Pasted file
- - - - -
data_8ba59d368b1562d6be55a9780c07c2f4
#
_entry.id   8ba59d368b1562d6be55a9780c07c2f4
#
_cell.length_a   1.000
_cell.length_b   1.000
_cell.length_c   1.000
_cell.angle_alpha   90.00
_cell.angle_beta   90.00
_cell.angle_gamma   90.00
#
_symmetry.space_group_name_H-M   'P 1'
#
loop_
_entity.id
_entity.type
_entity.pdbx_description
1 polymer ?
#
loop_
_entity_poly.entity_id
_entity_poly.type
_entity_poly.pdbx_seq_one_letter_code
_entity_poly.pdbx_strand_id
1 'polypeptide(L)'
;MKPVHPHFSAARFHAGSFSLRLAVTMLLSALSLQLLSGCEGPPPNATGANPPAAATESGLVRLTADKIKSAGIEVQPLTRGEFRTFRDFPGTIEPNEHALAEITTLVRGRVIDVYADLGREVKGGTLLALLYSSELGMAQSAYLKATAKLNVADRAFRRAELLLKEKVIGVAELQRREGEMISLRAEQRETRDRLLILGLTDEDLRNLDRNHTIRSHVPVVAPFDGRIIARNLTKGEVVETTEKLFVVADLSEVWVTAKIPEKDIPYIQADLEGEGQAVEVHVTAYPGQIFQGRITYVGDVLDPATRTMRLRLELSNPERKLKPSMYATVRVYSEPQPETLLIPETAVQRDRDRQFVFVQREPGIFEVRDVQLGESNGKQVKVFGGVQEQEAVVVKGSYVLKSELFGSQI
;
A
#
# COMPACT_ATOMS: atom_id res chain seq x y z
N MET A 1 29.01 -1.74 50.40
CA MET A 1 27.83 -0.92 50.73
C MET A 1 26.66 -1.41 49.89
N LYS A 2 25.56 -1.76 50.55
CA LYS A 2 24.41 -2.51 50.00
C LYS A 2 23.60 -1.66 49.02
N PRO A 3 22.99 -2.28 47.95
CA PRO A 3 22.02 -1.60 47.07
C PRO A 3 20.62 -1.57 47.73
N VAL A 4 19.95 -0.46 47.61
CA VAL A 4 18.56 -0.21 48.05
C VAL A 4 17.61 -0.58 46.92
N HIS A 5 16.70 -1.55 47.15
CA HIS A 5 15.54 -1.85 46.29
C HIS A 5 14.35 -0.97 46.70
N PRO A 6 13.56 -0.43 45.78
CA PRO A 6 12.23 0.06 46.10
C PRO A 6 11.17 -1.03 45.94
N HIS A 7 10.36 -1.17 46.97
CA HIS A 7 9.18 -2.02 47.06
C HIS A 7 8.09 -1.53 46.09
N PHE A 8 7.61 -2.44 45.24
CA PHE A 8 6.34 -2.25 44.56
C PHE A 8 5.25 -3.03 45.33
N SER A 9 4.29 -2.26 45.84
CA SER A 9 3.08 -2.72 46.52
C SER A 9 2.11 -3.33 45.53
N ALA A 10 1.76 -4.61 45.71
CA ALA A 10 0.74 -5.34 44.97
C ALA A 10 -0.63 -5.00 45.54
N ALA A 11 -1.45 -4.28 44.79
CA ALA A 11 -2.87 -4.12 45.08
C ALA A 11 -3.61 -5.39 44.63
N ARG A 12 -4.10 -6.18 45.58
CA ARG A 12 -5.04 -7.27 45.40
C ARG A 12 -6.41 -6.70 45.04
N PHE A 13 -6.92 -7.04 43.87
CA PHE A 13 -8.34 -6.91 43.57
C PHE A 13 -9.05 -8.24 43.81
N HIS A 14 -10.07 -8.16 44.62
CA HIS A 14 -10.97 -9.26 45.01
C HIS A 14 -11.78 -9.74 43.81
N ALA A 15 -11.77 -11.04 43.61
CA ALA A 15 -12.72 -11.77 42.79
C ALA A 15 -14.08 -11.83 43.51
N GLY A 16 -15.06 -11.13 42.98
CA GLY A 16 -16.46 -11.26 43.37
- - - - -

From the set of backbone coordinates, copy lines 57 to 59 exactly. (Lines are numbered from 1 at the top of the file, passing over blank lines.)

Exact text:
C SER A 9 2.11 -3.33 45.53
N ALA A 10 1.76 -4.61 45.71
CA ALA A 10 0.74 -5.34 44.97